DIY Fortifying Shampoo
What you need: Four cups of distilled water, four tablespoons of dried and chopped soapwort (all parts of the plant-double this if you are using fresh plant material), two to three teaspoons each of lavender, rosemary, stinging nettle, calendula, horsetail, and any other nourishing herb you wish to add.
Directions: Bring water to a boil on the stove. Add the soapwort and simmer for 20 minutes. Add the additional herbs and simmer for another 5-10 minutes. Remove from heat and cool before straining. Bottle your shampoo and store in a cool, dark place (the refrigerator is best between uses). It should keep in the refrigerator for up to 10 days. When showering, shake the bottle to help the saponins begin frothing and apply a liberal amount to the hair and body. Leave on your hair as long as you want to get the most out of all the beneficial nutrients in the shampoo. Rinse.
Addressing Hair Loss, Naturally
While there are prescription drugs that help to counteract excessive shedding, they come with a host of side effects, including: reduced sex drive and sexual function, scalp irritation, unwanted hair growth on other areas of the body, and an increased risk of prostate cancer.
The natural approaches we have discussed in this post are a safe alternative. To learn more about how herbal medicines can effectively treat hair loss issues, see “My Top Remedies for Alopecia Areata, Hair Loss & Slow Growth“.
My apothecary is also a tremendous resource of science-backed information on medicinal mushrooms and formulations to lower stress, promote deep sleep, and more. Visit today and discover how herbal remedies can change your life (and hair) for the better!
Nicole’s Apothecary Products in this Post
- Marks, L. S., Hess, D. L., Dorey, F. J., Luz Macairan, M., Cruz Santos, P. B., & Tyler, V. E. (2001). Tissue effects of saw palmetto and finasteride: use of biopsy cores for in situ quantification of prostatic androgens. Urology, 57(5), 999–1005. https://doi.org/10.1016/s0090-4295(00)01052-9
- Cho, Y. H., Lee, S. Y., Jeong, D. W., Choi, E. J., Kim, Y. J., Lee, J. G., Yi, Y. H., & Cha, H. S. (2014). Effect of pumpkin seed oil on hair growth in men with androgenetic alopecia: a randomized, double-blind, placebo-controlled trial. Evidence-based complementary and alternative medicine : eCAM, 2014, 549721. https://doi.org/10.1155/2014/549721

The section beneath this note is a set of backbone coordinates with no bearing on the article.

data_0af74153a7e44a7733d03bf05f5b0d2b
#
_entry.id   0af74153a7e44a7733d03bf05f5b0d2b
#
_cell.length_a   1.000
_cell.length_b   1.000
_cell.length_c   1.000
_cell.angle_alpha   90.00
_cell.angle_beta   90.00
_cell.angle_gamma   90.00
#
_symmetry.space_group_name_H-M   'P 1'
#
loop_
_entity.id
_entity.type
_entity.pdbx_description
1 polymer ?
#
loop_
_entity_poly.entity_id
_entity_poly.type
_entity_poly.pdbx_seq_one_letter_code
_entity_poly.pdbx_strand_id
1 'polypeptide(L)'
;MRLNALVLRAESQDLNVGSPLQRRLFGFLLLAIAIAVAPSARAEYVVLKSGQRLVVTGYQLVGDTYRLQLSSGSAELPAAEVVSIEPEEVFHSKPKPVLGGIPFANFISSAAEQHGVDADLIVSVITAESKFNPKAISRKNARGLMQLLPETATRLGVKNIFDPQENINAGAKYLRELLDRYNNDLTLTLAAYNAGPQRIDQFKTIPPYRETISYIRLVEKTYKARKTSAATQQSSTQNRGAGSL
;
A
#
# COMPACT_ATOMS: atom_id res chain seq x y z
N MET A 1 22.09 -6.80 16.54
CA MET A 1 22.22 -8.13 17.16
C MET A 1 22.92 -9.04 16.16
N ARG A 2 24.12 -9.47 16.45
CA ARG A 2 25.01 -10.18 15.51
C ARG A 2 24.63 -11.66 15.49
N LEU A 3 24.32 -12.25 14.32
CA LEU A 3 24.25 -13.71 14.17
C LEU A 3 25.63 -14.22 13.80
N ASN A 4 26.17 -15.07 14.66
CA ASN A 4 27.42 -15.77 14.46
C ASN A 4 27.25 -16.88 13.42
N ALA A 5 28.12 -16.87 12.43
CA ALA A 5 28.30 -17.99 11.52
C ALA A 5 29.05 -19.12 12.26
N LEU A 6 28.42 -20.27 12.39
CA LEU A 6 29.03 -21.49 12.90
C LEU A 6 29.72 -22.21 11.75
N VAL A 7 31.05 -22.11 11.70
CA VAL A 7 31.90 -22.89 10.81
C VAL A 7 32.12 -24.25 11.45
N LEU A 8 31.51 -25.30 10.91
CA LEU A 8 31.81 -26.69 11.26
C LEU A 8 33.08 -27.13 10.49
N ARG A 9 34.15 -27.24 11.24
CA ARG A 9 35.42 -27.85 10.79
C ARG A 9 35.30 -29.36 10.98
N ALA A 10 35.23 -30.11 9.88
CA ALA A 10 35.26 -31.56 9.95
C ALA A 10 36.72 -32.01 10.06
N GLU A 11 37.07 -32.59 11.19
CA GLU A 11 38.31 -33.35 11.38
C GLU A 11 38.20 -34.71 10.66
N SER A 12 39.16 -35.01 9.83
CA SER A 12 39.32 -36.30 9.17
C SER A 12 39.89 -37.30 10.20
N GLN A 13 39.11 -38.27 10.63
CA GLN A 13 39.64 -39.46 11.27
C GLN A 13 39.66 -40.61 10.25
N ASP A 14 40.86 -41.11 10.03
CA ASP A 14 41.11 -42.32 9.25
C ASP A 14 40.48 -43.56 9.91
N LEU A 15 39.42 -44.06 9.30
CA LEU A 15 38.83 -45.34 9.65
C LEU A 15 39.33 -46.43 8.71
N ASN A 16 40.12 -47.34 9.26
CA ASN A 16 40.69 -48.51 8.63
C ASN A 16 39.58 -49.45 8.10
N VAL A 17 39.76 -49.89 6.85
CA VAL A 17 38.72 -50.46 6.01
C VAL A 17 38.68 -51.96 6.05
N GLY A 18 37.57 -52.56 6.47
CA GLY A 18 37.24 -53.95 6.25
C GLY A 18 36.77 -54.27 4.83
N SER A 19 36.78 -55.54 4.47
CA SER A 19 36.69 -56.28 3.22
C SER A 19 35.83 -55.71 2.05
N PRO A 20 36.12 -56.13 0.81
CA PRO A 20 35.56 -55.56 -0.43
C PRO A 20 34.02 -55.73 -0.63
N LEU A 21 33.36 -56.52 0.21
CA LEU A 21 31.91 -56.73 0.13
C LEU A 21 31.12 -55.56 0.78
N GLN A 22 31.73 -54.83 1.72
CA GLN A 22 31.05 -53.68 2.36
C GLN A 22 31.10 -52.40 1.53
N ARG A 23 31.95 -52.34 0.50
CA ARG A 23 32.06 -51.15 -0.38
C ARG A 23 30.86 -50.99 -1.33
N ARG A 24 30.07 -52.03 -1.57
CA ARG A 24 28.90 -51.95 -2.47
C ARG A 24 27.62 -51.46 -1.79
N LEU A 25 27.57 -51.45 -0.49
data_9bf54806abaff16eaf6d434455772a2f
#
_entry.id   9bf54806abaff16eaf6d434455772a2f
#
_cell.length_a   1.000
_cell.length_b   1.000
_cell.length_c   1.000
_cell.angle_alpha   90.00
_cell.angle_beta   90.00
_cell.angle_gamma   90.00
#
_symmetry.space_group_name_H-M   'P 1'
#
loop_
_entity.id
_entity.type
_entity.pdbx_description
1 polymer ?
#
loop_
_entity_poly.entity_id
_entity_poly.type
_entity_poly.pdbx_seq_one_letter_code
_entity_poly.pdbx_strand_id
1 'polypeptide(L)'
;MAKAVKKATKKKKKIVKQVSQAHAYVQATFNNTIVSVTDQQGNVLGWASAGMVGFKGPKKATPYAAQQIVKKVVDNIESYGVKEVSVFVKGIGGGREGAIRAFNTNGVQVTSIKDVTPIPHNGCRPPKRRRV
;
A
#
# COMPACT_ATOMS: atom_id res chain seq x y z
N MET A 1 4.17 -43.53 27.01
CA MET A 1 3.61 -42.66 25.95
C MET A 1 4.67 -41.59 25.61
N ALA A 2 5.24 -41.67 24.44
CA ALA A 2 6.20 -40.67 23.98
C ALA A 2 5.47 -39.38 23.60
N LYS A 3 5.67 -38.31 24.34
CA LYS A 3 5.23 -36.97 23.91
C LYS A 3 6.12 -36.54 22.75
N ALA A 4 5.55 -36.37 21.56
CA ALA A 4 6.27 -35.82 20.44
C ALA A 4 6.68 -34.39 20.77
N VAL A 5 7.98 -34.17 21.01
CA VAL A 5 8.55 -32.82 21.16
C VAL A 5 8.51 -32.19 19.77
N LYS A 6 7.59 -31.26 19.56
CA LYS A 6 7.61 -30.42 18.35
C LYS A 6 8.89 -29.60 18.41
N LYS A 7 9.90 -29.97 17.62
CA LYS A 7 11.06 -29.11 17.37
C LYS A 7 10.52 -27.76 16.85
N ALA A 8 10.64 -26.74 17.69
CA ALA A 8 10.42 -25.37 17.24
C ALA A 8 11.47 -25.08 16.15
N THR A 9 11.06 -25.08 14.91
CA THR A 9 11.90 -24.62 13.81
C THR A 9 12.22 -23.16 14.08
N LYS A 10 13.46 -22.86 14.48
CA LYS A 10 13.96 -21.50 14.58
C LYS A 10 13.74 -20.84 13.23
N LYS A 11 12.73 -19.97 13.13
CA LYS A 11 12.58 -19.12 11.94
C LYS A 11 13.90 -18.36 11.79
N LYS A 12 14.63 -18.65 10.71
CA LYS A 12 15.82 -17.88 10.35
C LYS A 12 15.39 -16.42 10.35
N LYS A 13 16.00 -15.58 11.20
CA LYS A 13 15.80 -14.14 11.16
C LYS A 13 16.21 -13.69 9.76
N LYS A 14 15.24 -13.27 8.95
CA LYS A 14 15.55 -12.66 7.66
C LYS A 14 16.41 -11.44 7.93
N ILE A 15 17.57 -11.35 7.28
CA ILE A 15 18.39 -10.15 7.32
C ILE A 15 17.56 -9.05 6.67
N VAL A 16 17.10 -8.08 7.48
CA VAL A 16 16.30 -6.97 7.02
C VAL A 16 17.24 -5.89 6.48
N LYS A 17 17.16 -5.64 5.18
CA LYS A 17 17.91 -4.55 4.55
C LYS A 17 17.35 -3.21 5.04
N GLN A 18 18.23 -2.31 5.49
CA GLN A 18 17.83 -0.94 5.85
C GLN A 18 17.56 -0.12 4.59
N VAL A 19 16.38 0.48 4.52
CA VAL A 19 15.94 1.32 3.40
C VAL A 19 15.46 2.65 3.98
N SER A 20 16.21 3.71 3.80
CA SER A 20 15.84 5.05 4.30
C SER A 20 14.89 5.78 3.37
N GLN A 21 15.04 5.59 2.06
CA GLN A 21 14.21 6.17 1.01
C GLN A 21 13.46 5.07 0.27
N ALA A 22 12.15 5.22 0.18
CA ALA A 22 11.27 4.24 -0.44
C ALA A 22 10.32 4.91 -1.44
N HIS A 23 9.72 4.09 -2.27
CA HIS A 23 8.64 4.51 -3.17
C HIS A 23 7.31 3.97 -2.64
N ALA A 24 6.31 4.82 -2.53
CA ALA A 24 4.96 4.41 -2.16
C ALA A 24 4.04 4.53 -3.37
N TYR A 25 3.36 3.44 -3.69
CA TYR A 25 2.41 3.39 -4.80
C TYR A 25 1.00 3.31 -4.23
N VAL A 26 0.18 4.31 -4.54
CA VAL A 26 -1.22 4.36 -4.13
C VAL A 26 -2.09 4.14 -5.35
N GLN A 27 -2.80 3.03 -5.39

- Atteia, H. H., Alzahrani, S., El-Sherbeeny, N. A., Youssef, A. M., Farag, N. E., Mehanna, E. T., Elhawary, R., Ibrahim, G. A., Elmistekawy, A., & Zaitone, S. A. (2020). Evening Primrose Oil Ameliorates Hyperleptinemia and Reproductive Hormone Disturbances in Obese Female Rats: Impact on Estrus Cyclicity. Frontiers in endocrinology, 10, 942. https://doi.org/10.3389/fendo.2019.00942
- van Die, M. D., Burger, H. G., Teede, H. J., & Bone, K. M. (2013). Vitex agnus-castus extracts for female reproductive disorders: a systematic review of clinical trials. Planta medica, 79(7), 562–575. https://doi.org/10.1055/s-0032-1327831
- Palacio, C., Masri, G., & Mooradian, A. D. (2009). Black cohosh for the management of menopausal symptoms : a systematic review of clinical trials. Drugs & aging, 26(1), 23–36. https://doi.org/10.2165/0002512-200926010-00002
- Panahi, Y., Taghizadeh, M., Marzony, E. T., & Sahebkar, A. (2015). Rosemary oil vs minoxidil 2% for the treatment of androgenetic alopecia: a randomized comparative trial. Skinmed, 13(1), 15–21.
- “Losing Your Hair After Covid-19? There is Good News”, University of Utah Health Communications, March 15, 2022. https://healthcare.utah.edu/healthfeed/postings/2022/03/hair-loss-covid19.php